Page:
Moving from “Yes, I believe” to “Here am I, send me”5th Sunday after Pentecost
Why are you here this morning? Most of us might say we are here to worship God. But how does that impact the way we live our daily lives? Is there anything you will do differently tomorrow because you were here today? I’ll give you a moment to answer that for yourself.
The scripture we read from James had one objective: to assist the churches who would read his letter, to work out their faith in good deeds and holy habits. This straightforward approach might challenge and confront those of us who are comfortable with certain patterns of worship and service. James encouraged: “Be doers…not hearers who deceive themselves” (1:22). “Understand this” (1:19). “You do well If you really fulfill the royal law according to the scripture, “You shall love your neighbor as yourself,” (2:8). James’ directives reiterate the ancient words of the prophet Micah: “He told you, O mortal, what is good; and what does the Lord require of you but to do justice, and to love kindness, and to walk humbly with your God” (Micah 6:8).
James asked the church a powerful question: “Has not God chosen the poor in the world to be rich in faith and to be heirs of the kingdom?” James remembers Jesus’ commandment that you shall love your neighbour as yourself. Instead, the faith community he was addressing showed great partiality in who they welcomed into the church. The bottom line in the verses we read is that If you say you have faith but do not love our neighbours, what is the good of that?
We have always struggled with our understanding of faith and works. Some have said that once you trust in Jesus, that is enough, you have no other responsibility in living out your faith. James challenges this perspective, saying that living the Christian life is not just faith or not just works but the combination of those two.
James proposes that faith cannot be a passive function. Faith cannot be something we claim as only part of our life. James asks, “What good is it to have faith without works? Faith without works is dead.”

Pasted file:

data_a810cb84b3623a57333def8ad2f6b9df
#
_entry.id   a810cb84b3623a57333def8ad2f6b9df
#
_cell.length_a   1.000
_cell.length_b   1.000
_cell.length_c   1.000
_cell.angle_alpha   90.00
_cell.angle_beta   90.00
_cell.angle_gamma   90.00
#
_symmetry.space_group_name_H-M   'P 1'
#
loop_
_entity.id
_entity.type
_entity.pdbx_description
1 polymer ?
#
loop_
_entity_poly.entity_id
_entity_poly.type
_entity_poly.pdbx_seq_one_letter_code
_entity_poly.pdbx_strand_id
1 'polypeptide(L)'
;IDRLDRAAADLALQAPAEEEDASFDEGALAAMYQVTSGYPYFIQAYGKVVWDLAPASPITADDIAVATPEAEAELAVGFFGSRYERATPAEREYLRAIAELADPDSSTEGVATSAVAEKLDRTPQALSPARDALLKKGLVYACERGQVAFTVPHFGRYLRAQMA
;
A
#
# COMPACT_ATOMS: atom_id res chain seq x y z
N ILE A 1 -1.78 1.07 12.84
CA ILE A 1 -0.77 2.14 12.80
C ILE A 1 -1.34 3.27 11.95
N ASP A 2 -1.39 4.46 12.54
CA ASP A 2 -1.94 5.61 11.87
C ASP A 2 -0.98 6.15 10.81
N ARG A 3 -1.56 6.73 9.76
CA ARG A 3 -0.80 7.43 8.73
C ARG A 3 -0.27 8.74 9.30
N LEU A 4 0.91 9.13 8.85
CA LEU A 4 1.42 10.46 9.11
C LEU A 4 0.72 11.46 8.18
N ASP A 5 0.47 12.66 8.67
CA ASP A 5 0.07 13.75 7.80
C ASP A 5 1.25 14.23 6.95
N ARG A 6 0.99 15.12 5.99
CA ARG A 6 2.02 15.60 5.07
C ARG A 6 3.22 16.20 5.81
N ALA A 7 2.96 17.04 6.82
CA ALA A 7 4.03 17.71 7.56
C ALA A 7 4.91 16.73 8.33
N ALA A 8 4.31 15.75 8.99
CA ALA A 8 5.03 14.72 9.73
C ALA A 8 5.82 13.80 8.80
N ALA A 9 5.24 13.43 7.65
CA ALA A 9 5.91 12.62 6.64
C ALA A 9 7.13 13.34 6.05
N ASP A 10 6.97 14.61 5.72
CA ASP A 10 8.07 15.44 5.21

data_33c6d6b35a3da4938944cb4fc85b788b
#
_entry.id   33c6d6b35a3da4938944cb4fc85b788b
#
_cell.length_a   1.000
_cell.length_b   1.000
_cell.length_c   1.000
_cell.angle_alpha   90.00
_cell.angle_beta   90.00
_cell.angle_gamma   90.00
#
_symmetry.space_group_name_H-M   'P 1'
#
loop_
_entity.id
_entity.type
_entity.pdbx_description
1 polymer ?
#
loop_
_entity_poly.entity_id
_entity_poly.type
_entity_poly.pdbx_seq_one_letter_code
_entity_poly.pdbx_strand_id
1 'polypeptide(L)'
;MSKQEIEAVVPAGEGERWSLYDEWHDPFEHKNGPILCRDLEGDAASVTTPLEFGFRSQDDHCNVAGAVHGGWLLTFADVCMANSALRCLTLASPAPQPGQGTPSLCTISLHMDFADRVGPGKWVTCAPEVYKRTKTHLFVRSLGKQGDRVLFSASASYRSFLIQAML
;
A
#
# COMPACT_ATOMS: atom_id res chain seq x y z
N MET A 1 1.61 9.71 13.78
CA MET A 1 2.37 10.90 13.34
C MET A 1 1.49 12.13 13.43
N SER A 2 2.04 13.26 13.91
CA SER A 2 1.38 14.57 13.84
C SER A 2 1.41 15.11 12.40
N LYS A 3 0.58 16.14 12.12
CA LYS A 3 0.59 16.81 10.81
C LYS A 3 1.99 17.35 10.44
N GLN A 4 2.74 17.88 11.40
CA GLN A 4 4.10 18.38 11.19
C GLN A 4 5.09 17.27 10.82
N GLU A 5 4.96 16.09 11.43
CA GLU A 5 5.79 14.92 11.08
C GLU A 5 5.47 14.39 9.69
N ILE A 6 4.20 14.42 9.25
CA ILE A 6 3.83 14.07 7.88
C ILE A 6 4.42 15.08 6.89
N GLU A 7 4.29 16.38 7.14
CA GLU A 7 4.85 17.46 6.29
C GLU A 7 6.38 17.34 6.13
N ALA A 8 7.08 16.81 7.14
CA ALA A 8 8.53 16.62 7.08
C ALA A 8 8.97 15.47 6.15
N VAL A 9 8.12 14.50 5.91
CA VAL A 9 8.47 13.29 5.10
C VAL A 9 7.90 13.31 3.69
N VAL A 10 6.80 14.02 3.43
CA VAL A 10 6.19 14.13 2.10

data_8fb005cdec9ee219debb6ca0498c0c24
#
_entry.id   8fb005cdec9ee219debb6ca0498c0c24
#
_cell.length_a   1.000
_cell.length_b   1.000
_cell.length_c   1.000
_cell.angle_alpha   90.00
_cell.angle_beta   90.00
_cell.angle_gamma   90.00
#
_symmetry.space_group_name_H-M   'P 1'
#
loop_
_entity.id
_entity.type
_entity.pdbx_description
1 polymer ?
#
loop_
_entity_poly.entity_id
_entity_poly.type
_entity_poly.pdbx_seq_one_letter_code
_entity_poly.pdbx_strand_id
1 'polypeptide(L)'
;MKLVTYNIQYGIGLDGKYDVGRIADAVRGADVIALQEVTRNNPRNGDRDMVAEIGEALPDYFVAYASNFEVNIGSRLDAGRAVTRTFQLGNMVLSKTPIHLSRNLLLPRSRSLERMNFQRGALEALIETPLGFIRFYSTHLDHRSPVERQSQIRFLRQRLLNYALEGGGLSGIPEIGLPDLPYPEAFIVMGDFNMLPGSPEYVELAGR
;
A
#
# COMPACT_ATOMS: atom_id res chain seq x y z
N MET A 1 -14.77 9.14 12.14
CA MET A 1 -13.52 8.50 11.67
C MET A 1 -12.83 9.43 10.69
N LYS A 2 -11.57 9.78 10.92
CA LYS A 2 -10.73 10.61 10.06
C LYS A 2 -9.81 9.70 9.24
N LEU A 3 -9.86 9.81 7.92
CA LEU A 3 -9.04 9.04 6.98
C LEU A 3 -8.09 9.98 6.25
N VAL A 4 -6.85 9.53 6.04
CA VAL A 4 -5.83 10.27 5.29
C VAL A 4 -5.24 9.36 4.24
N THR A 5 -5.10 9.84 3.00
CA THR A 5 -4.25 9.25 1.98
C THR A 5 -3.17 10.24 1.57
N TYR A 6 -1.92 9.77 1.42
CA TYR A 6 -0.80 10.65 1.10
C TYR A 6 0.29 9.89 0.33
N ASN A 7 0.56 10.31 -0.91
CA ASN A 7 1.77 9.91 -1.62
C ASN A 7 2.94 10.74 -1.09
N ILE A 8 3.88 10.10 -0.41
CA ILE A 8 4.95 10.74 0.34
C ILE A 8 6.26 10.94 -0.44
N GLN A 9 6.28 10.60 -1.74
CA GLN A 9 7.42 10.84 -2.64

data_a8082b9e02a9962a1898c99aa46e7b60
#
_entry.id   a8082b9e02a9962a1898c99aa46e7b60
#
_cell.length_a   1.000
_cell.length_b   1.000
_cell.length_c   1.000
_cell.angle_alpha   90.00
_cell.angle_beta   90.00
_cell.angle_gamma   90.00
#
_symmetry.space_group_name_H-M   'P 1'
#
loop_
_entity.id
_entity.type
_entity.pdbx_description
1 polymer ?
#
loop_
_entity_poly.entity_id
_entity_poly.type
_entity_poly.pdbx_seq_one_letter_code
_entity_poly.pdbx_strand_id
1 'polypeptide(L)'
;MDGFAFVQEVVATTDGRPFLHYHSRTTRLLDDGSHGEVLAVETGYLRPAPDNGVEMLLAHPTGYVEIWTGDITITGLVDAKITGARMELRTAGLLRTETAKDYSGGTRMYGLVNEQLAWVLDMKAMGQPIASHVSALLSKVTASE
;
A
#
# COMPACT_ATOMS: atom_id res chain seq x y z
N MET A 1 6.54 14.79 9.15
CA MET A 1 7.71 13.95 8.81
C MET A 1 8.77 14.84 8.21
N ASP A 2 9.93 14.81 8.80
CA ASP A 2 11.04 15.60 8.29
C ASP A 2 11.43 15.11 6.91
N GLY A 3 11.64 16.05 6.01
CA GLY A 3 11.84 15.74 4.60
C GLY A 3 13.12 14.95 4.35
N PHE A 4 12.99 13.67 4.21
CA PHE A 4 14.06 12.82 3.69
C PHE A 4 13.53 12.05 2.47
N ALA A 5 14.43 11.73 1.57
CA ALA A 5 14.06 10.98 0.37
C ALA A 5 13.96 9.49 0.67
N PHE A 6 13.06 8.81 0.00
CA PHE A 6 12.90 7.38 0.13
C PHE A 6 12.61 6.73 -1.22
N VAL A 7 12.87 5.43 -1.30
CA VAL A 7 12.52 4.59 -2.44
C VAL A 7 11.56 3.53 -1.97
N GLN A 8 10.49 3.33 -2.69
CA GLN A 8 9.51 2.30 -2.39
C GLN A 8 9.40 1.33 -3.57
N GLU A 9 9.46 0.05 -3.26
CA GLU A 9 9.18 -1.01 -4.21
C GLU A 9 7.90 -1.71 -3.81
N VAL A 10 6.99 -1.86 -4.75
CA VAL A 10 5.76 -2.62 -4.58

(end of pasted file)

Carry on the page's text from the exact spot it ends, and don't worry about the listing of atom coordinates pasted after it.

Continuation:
This story in James starts with how people with faith can be fairly blind regarding how they live out their faith. He describes how the church discriminately welcomed people of different backgrounds. The question for us is how we will be opened and stretched beyond our comfort zones. Our response to God and others is often based on our comfort rather than their needs. What James would say is that faith knows no boundaries.
How often do we really listen to the views that challenge ours? Is it possible that we scorn views that are contrary to ours or only applaud those who agree with us? How long since we listened carefully enough to actually change our minds, even a little? These are challenging questions during this particular time.
Where is the power of God at work among us? Where and how is our faith being challenged to move us from “Yes, I believe” to “Here am I send me.”
We now turn to the Mark passage. A Syrophoenician woman, a gentile, usually shunned by Jews, comes to Jesus in a private place. I had not previously noticed in this scripture that she states her need before we learn who she is. Mark writes, “A woman whose little daughter had an unclean spirit immediately heard about him, and she came and bowed down at his feet.” This woman did not come on her own behalf. She knew the risks of being a woman, an outsider, that sought healing for her daughter.
Jesus offers an abrupt response. He said to her, “Let the children be fed first, for it is not fair to take the children’s food and throw it to the dogs.”
Walter Brueggemman writes that Jesus is challenged by “a nobody of a woman who would not let him off the hook with his racial-ethnic bias that masqueraded as a religious scruple.” She forces the issue by saying, “Even dogs under the table eat the children’s bread.” Brueggemann continues.
Notice that something powerful happens to Jesus in this narrative because the woman is persistent. She is the outsider who instructs the insider. She explains to Jesus his larger vocation that he has not yet embraced. He is willing, in turn, to be instructed by her… We can watch while Jesus rethinks his vocation and his mandate as Messiah. He learns that full faithfulness means reaching beyond one’s comfort zone to care for the other.
So how does Jesus’ experience with the woman relate to James’ lesson of faith and works? Jesus was confronted on several levels: first, the woman was a gentile and an outsider who had the audacity to approach a Jewish male and ask for healing for her daughter. Jesus was stuck on his mandate, that his ministry was directed toward Jews first. He had to be stretched out of that boundary. James likewise challenged the community of faith that showed partiality to those from whom they could benefit– the wealthy– and shunned the ones who had little to offer.
What does it take for us to recognize the power of God’s work among us that moves us from “Yes, I believe” to “Here am I send me?”
We, too, have set boundaries for our faith. What both passages say is that faith knows no boundaries.
All of us, to some extent, protect our boundaries. All of us, to some extent, know that our faith calls us beyond our comfort zones. How do we move from what we say we believe to actually living out that belief? In both scriptures, James and Jesus show us how to merge “faith and works” in our daily lives. How do we show that we love God? How do we show that we love our neighbours?
I ask again, How does our encounter here with God and one another impact the way we live our daily lives? Is there anything you will do differently tomorrow because you were here today?